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Olbermann marvels at "just how stupid" the opponents of high taxes and Obamacare are

Posted on August 9 2009 12:10 pm
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Laffer curve


On his Countdown program Thursday, Keith Olbermann demonstrated once again that because of his boiling hatred for anyone whose ideology differs from his own, he is entirely incapable of engaging in linear thought or reasoned debate. In this particular episode, Olbermann designated former Reagan economic advisor Arthur Laffer as the day’s “Worst Person in the World,” disparaging Laffer as “the pusher of the discredited notion that tax cuts for the rich stimulated the economy, and the creator of the farcical Laffer Curve.” The Laffer Curve is a concept which contends that at a given point of increased taxation, business activity will diminish because of the reduced economic incentives that accompany higher taxes, thereby causing the government to receive less tax revenue rather than more. Olbermann is particularly annoyed with Laffer these days, because of the latter’s opposition to the Obama/Democrat plan for government-run health care.

Sneering that Laffer’s name befits his purportedly clownish economic theories, Olbermann contemptuously marveled at “just how stupid” Laffer and “other critics of health care reform … are about this topic.” He then quoted Laffer saying:

“If you like the Post Office and the Department of Motor Vehicles and you think they’re run well, just wait until you see Medicare, Medicaid, and Healthcare done by the government.”

Olbermann then looked directly at the camera and mocked Laffer by addressing these comments to him directly:

“Medicare and Medicaid are already done by the government. They’re government programs. This also just in, Dr. Laffer: Lindburgh has landed safely in Paris.”

As usual, Olbermann succeeded in providing his viewers with everything they needed to know — except the actual context and the actual meaning of the quotes and the events which he was discussing. You see, Olbermann was so busy trying to be impressively clever, that he neglected to show his viewers the statement Laffer had made in his very next breath: “I mean the single provider, I think, is a real problem …”

Laffer’s point, in other words, was that under Obama’s plan all of healthcare, including Medicare and Medicaid, would now be under a single government umbrella. But poor, pathetic Keith Olbermann couldn’t help himself. His hateful intolerance getting the best of him yet again, he pretended to believe that Laffer was unaware of something as elemental as the fact that Medicare and Medicaid are government programs. The subtext of Olbermann’s message: Anyone who opposes government-run healthcare is a veritable imbecile, on par with someone who doesn’t realize that the Atlantic Ocean has been crossed by manned aircraft.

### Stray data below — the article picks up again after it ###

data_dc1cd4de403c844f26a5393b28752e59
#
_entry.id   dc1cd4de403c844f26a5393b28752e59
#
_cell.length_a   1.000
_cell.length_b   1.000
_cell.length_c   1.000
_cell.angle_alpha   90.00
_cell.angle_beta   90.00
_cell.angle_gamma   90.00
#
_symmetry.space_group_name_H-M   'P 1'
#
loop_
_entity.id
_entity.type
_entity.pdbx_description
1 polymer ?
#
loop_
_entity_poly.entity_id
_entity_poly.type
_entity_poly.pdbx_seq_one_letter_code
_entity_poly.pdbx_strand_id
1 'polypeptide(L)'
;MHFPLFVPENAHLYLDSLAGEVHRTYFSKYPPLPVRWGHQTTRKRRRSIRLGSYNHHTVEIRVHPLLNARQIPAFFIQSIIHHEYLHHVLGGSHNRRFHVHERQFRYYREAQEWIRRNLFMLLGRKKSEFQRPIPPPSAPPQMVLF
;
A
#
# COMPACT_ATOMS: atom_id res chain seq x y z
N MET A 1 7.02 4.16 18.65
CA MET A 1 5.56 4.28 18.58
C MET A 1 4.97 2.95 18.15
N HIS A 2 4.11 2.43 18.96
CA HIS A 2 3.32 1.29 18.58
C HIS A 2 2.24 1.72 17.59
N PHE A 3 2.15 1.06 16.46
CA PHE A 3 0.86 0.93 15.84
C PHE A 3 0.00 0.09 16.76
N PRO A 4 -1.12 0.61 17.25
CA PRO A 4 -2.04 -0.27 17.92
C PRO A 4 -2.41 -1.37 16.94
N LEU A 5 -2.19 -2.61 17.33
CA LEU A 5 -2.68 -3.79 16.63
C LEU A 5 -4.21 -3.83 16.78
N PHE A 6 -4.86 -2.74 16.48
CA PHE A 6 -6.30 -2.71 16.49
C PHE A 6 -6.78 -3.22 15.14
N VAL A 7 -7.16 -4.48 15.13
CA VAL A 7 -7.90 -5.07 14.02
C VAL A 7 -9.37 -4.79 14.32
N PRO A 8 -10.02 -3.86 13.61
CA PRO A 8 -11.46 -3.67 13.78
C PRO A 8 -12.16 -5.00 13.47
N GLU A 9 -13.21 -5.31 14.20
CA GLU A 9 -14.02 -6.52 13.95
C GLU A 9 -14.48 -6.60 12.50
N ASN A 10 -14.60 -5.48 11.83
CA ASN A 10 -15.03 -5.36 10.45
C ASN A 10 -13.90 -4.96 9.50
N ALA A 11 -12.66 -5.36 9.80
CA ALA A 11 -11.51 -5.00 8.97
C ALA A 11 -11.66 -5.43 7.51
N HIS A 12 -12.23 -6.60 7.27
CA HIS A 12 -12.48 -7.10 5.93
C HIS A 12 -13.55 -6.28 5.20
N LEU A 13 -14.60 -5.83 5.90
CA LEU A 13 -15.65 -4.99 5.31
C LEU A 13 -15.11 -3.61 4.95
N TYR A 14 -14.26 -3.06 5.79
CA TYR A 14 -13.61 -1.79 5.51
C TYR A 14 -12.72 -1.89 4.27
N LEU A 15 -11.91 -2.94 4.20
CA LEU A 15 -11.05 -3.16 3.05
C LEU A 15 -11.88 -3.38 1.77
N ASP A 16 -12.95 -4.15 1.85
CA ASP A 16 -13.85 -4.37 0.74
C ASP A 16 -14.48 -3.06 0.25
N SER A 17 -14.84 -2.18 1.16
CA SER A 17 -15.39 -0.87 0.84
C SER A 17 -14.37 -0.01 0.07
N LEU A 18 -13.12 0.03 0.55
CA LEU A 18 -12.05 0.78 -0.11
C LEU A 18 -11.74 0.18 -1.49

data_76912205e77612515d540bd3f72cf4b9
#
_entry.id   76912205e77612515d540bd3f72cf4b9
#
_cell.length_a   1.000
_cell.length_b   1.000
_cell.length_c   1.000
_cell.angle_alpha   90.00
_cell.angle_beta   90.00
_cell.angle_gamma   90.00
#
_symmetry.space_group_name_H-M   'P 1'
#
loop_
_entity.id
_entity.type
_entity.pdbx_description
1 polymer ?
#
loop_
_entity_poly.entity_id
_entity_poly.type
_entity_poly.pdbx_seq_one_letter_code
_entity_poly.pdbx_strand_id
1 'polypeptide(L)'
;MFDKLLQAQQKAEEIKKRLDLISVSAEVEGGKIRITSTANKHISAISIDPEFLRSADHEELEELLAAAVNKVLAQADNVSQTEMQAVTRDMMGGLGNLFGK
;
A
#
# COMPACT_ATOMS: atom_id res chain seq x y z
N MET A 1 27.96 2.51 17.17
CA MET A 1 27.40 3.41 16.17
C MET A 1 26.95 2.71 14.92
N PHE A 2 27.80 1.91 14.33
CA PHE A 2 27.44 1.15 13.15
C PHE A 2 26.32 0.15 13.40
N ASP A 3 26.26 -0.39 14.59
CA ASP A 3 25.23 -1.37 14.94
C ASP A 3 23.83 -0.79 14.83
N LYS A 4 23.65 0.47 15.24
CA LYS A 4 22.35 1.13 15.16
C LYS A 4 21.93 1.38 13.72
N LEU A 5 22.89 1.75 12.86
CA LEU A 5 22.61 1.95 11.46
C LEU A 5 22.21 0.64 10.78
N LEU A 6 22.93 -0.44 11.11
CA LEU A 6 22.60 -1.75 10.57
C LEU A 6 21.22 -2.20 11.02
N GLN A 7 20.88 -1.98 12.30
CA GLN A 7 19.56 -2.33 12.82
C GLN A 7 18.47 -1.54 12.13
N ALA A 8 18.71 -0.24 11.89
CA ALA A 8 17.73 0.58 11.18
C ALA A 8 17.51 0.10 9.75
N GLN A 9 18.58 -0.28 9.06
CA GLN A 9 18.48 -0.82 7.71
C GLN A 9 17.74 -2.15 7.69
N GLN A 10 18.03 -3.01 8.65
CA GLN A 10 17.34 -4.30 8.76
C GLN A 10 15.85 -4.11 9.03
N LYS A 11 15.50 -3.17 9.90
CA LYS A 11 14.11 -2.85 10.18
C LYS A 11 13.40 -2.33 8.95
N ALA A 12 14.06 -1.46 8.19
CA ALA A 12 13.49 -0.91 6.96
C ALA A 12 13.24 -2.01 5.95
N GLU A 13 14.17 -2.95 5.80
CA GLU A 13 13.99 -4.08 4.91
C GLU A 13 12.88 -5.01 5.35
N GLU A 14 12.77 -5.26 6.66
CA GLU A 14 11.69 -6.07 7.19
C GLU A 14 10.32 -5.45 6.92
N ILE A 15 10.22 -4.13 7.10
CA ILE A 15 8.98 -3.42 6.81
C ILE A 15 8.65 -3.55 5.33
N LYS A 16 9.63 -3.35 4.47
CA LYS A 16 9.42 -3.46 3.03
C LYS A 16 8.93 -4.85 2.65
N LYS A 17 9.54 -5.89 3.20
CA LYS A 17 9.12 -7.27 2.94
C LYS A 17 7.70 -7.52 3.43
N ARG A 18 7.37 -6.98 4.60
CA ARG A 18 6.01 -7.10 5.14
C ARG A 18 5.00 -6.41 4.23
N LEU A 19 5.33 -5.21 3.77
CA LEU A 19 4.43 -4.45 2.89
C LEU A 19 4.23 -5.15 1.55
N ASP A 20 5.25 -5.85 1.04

Such a depiction of one’s ideological adversaries is standard fare for the Left. Al Gore, for instance, has characterized those who dispute the notion that “global warming” is caused by human industry, as the intellectual equivalents of people “who still believe that the Moon landing was staged in a movie lot in Arizona and … who believe the world is flat.”

On a substantive level, it bears mention that Olbermann’s casual dismissal of “the discredited notion that tax cuts for the rich stimulated the economy,” has been well rebutted by Thomas Sowell, who writes:

The angry left has no time to spend even considering the argument that what they call “tax cuts for the rich” are in fact tax cuts for the economy.

Nor is the idea new that tax cuts can sometimes spur economic growth, resulting in more jobs for workers and higher earnings for business, leading to more tax revenue for the government.

A highly regarded economist once observed that “taxation may be so high as to defeat its object,” so that sometimes “a reduction of taxation will run a better chance, than an increase, of balancing the Budget.”

Who said that? Milton Friedman? Arthur Laffer? No. It was said in 1933 by John Maynard Keynes, a liberal icon.

Lower tax rates have led to higher tax revenues many times, both before and since Keynes’s statement — the Kennedy tax cuts in the 1960s, the Reagan tax cuts in the 1980s, and the recent Bush tax cuts that … led to record high tax revenues …

Budget deficits have often resulted from runaway spending but seldom from reduced tax rates.

It is also remarkable to hear Olbermann speak as if Medicare and Medicaid are living testaments to the glories of government healthcare. At this moment in time, the unfunded liabilities of Medicare Parts A, B, and D amount to $85 trillion; both Medicare and Medicaid waste at least one out of every three dollars they spend.

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